Asked for comment, department officials declined to answer specific questions about the notice or about the e-mails, which were sent in February and March by officials from the Agriculture Department’s regional offices and its headquarters.
Other Agriculture Department officials, who asked not to be identified because they were not authorized to speak to reporters, said that the notice was technically not a policy change but a clarification of existing rules. The notice was being issued partly in response to growing questions from state offices about whether agency loans for properties with drilling leases complied with federal environmental law, they said.
Officials in some offices, especially in the West, where drilling has been occurring for decades, said they had historically given categorical exclusions to properties with drilling leases. But officials in state offices in the East, where drilling has expanded rapidly in recent years, said they wanted more guidance on whether bypassing environmental reviews was legal. Next month’s clarification from agricultural officials in Washington is meant to settle that dispute.
Edward Lloyd, an environmental law professor at Columbia, noted that billions of dollars worth of home loans are made directly or underwritten each year by Fannie Mae, Freddie Mac, the Federal Housing Administration and the Veterans Administration. He said those lenders might feel compelled by the Agriculture Department’s decision to study their own policies.
Professor Lloyd and two other legal experts predicted that rather than assessing the impact from each oil and gas lease separately, the Agriculture Department and other federal agencies may instead prepare a blanket environmental review of drilling that applies to all of their lending programs.
Kevin T. K. Bailey, a Congressional liaison with the Agriculture Department, said in e-mails sent to Representatives Maurice D. Hinchey and Carolyn B. Maloney, both Democrats from New York, that the agency was willing to conduct such a review, but there was no money in the budget for it, so lending would need to stop until the matter was resolved.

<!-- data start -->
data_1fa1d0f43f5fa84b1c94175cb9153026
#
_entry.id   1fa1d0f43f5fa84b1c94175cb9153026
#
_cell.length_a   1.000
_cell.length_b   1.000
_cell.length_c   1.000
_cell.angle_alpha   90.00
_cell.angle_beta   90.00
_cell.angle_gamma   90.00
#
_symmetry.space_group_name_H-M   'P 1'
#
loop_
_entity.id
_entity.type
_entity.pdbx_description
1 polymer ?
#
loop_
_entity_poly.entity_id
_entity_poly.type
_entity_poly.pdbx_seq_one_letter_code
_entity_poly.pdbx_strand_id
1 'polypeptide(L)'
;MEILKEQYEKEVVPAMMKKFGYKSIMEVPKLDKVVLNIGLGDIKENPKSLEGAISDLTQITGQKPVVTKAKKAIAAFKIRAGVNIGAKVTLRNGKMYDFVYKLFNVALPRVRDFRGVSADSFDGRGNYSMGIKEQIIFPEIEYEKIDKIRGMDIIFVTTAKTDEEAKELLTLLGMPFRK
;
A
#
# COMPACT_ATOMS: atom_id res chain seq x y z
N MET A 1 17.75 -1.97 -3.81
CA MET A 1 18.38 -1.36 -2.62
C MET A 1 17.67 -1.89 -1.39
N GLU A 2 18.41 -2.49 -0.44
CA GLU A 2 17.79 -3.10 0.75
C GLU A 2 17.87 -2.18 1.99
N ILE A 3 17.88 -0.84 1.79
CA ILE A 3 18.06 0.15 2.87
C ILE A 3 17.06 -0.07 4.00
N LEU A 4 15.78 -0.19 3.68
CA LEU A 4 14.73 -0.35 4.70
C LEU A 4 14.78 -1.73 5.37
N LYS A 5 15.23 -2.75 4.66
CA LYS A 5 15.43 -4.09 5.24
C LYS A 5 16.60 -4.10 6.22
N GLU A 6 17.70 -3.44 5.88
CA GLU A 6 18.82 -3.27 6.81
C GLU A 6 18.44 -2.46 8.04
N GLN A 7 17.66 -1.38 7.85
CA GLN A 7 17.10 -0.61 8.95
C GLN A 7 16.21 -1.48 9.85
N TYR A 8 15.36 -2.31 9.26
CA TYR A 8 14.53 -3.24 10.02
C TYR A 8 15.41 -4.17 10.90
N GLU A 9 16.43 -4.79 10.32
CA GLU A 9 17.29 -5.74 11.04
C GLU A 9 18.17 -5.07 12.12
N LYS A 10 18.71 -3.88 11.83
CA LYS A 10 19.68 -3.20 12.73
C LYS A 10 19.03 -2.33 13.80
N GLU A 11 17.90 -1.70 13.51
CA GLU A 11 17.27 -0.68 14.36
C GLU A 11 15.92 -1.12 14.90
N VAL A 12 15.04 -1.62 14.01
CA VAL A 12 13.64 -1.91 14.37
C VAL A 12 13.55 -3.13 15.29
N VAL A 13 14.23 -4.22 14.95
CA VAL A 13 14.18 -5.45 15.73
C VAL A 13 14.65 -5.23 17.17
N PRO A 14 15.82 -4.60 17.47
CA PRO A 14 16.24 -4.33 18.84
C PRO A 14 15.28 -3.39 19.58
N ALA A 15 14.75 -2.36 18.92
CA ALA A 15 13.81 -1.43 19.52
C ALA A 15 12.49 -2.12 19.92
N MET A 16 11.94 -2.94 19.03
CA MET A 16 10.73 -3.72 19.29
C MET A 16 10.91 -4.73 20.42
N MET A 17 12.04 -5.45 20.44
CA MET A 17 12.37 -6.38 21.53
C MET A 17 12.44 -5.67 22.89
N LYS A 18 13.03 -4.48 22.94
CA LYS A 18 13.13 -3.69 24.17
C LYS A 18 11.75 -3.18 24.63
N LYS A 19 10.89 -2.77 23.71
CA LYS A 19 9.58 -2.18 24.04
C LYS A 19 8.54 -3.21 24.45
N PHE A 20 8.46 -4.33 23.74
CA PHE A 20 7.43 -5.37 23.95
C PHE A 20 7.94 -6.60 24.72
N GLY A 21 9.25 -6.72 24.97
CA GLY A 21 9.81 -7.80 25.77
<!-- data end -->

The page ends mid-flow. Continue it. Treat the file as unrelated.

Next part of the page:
Agriculture officials said the notice was in response to an article in The Times in October that described how leases often allowed certain activities, like storing hazardous waste on a property, that were expressly forbidden by mortgages because they could harm resale values.
“There is substantial controversy over the extent, range, and issues associated with hydraulic fracturing (fracking) for gas,” Mr. Bailey wrote in a March 8 e-mail to members of Congress, adding that “for a number of years” the loan program typically had considered its mortgages exempt from environmental review. But the agency notice will clarify that this is not the case for properties with drilling leases.
Requiring environmental reviews for such properties will be slow but will allow the public to have more say in the matter, he added.
“Approval of such leases would allow for a number of potential impacts to possibly occur which would need to be analyzed in a NEPA document that would be reviewed by the public for sufficiency,” he wrote.
“The overall environmental effects of such development have not been addressed in any NEPA document by any federal agency,” he said, adding that allowing people with drilling leases on their properties to qualify automatically for mortgages from the Agriculture Department “places the Agency at risk of NEPA related litigation.”